Edible Monterey Bay

ALL IN Offers An Easy Way To Help Those in Need

May 5, 2020 – It all started with sandwiches. Early into COVID pandemic days, stay-at-home mom Tanya Kosta of Salinas stopped by Dorothy’s Kitchen in Salinas to drop off sandwich fixings for those dealing with hunger and homelessness—only to learn that the nonprofit was no longer allowed to bring in volunteers to assemble them.

Kosta called some friends, enlisted help and delivered the pre-made sandwiches the next day.

A similar moment ensued not long thereafter. Kosta was delivering goods at They Are One, a Salinas Warming Shelter for those struggling with homelessness. But when she arrived with a car load of pancake mix, cereal, milk and oatmeal—the coordinator responded with a puzzled look. Turns out They Are One doesn’t have a kitchen to prep pancakes. So Kosta asked a pair of pals if they could make 100 pancakes each. She dropped off ingredients, went home and whipped up 100 with her kids, and the next morning had several hundred pancakes for TEO.

“I don’t have a lot of friends,” Kosta says, “because I ask a lot of them.”

She was also picking up on a pattern and as a volunteer event coordinator for Legal Services for Seniors, Kosta understands how a little organization can go a long way. At the same time, she could feel the weight of so many individuals out there wanting to help, just not knowing how.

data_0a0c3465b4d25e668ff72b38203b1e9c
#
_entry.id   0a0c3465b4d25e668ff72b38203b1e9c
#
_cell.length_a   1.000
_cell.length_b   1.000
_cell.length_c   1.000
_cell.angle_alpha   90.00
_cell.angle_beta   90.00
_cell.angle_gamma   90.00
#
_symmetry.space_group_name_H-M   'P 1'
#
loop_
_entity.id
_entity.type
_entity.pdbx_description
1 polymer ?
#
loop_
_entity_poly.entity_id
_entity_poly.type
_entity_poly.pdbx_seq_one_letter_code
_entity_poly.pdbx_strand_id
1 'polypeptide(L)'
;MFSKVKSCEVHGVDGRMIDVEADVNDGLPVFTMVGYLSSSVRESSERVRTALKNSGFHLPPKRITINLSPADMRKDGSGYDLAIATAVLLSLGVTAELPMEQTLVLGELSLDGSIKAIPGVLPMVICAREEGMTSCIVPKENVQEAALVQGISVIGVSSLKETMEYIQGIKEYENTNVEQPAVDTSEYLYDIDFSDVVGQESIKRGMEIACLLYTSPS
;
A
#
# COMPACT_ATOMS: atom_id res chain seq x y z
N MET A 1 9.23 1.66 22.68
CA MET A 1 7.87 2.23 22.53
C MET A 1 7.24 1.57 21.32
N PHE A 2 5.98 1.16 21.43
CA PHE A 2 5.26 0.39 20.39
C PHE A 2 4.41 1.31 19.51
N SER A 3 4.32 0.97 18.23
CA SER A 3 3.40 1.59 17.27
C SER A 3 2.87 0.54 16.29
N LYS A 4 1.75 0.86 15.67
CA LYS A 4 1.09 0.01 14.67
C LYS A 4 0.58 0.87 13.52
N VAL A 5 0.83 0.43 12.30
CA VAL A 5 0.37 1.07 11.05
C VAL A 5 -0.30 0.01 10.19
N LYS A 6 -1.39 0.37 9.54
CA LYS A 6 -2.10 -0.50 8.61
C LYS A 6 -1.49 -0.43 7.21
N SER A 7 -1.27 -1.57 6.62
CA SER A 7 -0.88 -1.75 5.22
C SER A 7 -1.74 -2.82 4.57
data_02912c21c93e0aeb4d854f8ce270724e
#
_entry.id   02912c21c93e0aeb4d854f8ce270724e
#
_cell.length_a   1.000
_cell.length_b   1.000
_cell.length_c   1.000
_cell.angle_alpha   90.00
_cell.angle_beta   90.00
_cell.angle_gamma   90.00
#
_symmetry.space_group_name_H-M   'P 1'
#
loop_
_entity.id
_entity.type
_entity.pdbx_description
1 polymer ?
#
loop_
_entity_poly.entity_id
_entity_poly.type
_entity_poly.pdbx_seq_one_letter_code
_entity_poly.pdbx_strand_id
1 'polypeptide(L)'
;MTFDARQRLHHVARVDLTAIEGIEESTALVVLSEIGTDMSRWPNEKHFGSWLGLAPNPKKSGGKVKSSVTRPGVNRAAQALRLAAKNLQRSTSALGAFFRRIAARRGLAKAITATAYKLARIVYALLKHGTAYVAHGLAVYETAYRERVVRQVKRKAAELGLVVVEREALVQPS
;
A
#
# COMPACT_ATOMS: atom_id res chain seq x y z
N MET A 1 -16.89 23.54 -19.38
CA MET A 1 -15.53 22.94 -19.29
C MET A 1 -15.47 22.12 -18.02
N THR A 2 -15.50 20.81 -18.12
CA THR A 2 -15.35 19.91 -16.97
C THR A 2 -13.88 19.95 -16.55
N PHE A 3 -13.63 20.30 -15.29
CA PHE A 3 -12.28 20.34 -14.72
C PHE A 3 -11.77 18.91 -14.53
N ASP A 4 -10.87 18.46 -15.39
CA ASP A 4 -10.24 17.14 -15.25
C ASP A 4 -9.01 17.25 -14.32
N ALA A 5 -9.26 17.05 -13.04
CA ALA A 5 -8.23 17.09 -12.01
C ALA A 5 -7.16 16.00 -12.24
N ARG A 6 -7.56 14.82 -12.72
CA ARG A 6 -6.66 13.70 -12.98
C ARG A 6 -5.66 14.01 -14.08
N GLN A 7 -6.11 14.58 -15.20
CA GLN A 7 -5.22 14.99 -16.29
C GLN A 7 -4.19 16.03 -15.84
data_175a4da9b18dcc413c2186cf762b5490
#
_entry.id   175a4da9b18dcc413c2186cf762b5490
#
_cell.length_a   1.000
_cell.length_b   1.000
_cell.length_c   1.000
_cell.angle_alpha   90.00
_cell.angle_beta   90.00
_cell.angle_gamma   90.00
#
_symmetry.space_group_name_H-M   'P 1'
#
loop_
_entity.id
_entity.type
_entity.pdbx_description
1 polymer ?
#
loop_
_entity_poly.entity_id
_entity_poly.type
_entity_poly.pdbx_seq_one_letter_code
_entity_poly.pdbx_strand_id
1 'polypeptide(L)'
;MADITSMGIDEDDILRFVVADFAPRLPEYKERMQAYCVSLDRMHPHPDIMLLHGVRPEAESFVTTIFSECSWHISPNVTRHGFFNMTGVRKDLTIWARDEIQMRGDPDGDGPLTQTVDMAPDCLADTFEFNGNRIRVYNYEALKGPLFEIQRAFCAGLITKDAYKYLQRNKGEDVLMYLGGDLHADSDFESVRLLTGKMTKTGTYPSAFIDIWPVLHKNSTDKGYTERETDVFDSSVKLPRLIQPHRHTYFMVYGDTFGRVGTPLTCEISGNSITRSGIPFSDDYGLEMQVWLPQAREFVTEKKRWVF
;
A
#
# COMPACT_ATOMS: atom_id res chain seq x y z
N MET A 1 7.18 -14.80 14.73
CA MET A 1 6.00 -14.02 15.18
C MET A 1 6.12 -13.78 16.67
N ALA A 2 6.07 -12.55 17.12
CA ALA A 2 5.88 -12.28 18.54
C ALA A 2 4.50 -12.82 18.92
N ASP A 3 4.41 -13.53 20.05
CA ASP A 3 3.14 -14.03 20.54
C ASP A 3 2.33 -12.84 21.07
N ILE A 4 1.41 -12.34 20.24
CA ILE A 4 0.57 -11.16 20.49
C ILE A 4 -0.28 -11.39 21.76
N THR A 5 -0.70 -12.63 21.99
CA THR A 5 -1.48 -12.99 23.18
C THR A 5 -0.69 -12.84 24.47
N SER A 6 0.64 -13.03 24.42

So she called her friends, many of whom had collaborated on a Christmas family toy drive this winter, all of them moms who she suspected would be all in.

“These were women who always stepped up in the past,” she says. “I put together a little dream team.”

Jessica Faddis, Deeana Healey, Lori Miller and Yesenia Velarde lept to action, creating a Facebook group called ALL IN Monterey, encouraging locals to participate and contacting local service providers to see what donations would be most helpful and what families could use special support.

“People wanted a way to help and we wanted to make it easy,” Kosta says. “We do our homework and then we reach a lot of people.”

They also prioritized a principle: no stress. In other words, give with joy and not obligation. We’re in this together, part of a bigger picture. Any and all donations, big and small, are vital—no competitive giving here. Privacy and dignity of those served is critical.